36 formal meetings
51 different people
1 radio interview
1 public presentation
…my work as Thinker in Residence at Performance Space has come to an end. It’s been fascinating and I shall write it all up somewhere else but it’s not really in the spirit of this blog to be preoccupied with work.
Regular readers will be aware however, of the longstanding preoccupation with things banana. Well this week I experienced a new addition to the catalogue. It’s the love child of a foam banana and a Milky Way: The banana whip Milky Way.
This Mars treat is only available in Australia and even here it is hard to find. After a chance encounter at the checkout of a convenience store, I went in a vain search for another stockist. Eventually I had to retrace my steps in order to repeat the experience.
It’s not for the purists amongst you. There isn’t really any chocolate or any banana. But for those (like me) that love a bit of fake banana, this really hits the spot. Bite into the soft outer coating and through a bright yellow light mouse of fake banana and then let the whole thing rest at the top of your mouth for a good minute as you suck in the sweetness.
Fake things with sweet tastes could also be a description applied to many of the sites on offer at Manly. I took a ferry there last weekend. In 1787, Captain Arthur Phillip of the Royal Navy left England with a fleet of ships to establish a colony in New South Wales. He was to be its first Governor. While exploring Port Jackson, Phillip was impressed by the “confidence and manly behaviour” of a group of aborigines in the northern reaches of the harbour, and called the place “Manly Cove”. (I love this. All naming should be like that.)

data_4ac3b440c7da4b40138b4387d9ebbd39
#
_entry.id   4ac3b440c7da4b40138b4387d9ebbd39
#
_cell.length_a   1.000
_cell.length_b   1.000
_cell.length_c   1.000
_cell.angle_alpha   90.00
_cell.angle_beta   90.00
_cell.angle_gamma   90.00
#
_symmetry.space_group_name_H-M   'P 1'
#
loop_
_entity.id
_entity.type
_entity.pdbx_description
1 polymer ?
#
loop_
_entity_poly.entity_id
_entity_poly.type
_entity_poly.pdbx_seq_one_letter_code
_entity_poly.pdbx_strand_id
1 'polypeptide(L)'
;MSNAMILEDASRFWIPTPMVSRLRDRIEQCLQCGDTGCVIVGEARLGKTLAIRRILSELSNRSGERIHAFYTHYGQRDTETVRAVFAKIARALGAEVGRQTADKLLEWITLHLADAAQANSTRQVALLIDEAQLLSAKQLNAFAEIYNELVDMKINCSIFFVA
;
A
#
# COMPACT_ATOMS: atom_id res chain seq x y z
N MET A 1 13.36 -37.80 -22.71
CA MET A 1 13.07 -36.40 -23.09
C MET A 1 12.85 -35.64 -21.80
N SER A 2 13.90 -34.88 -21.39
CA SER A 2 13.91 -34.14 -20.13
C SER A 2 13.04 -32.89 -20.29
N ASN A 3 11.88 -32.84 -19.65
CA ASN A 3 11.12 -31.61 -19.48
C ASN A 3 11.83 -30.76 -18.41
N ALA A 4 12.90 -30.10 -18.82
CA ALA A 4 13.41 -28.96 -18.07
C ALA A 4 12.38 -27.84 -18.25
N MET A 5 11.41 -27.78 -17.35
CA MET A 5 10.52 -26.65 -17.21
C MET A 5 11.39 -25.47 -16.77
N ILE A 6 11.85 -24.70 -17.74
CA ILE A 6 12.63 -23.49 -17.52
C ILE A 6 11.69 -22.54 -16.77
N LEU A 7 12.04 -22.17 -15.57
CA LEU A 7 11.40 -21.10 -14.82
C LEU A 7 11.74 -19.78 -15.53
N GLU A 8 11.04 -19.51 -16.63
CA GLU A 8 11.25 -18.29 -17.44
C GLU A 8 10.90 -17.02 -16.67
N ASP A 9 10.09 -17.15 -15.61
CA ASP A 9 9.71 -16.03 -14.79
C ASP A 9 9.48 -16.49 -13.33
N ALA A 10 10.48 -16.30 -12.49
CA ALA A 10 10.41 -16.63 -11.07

Today it is full of people surfing the sea, punching balls on the beach, or drinking beer in the bars. Manly pursuits prevail.
And this is surely the only place in the world where it would be both geographically and anatomically accurate to be labelled a ‘Manly Lifeguard’.
I took in the view and left.
A view I stayed longer with (for 360 degrees in fact) was from the Orbit Bar atop the 1967 Harry Seidler building in Australia Square.
At the brilliant suggestion of Sydney based artist Barbara Campbell, she, Daniel Brine, Jonathan Cooper and I, sat in very comfortable seats drinking a variety of expensive cocktails and eating warm nuts on a rotating platform with fabulous views across Sydney as the sun was setting. (For those people who were encouraging me to do the famous bridge walk: you don’t get to drink cocktails on that and it costs twice the price of my selected Lime and Ginger Gimlet, Nero Sangue, and The Burning Monk.)
We spent far too long giggling about the fact that we were on a moving circular disk 47 floors up. It has always been a fantasy of mine to dine in a rotating restaurant and although we only drank, it was somehow even better that way.
Day turned into evening and after 2 hours we were back to where we started, only it was darker outside.
Unfortunately everywhere we tried for a bite to eat afterwards was closed and we ended up with a burger and fries in Hungry Jacks on George Street. It was a real fall back down to earth.
Another fantasy, though more recently acquired, was the desire to see inside the concert hall of the Opera House, and not just to see but to hear something stirring. On this, my last night in Sydney I treated myself to Mahler 2: Resurrection, a gigantic work performed by Sydney Symphony and conducted by Vladimir Ashkenazy, from which I have just returned.
After you get past the bun fight in the foyers (there are just so many people going to so many different things) you must then resist the temptation to purchase a Sydney Opera House Barbie (oh yes, really).
Then you enter the hall, in one of the giant sails. I had selected to sit in the ‘organ gallery’ behind the orchestra so that I could get a good view of the hall and take this photograph for you.
It meant I got a lot of percussion but I like that.
The piece is epic and with the most extraordinary finale. French horns and timpani off stage answer those on stage. A chorus of singers and two soloists are used sparsely but with pathos. I found myself deeply moved by the wall of sound and the ultimately uplifting and affirmative ending.
And now I must go to bed. Tomorrow I travel to Japan, a country which I think about a lot and that I am getting to love even more, each time I go.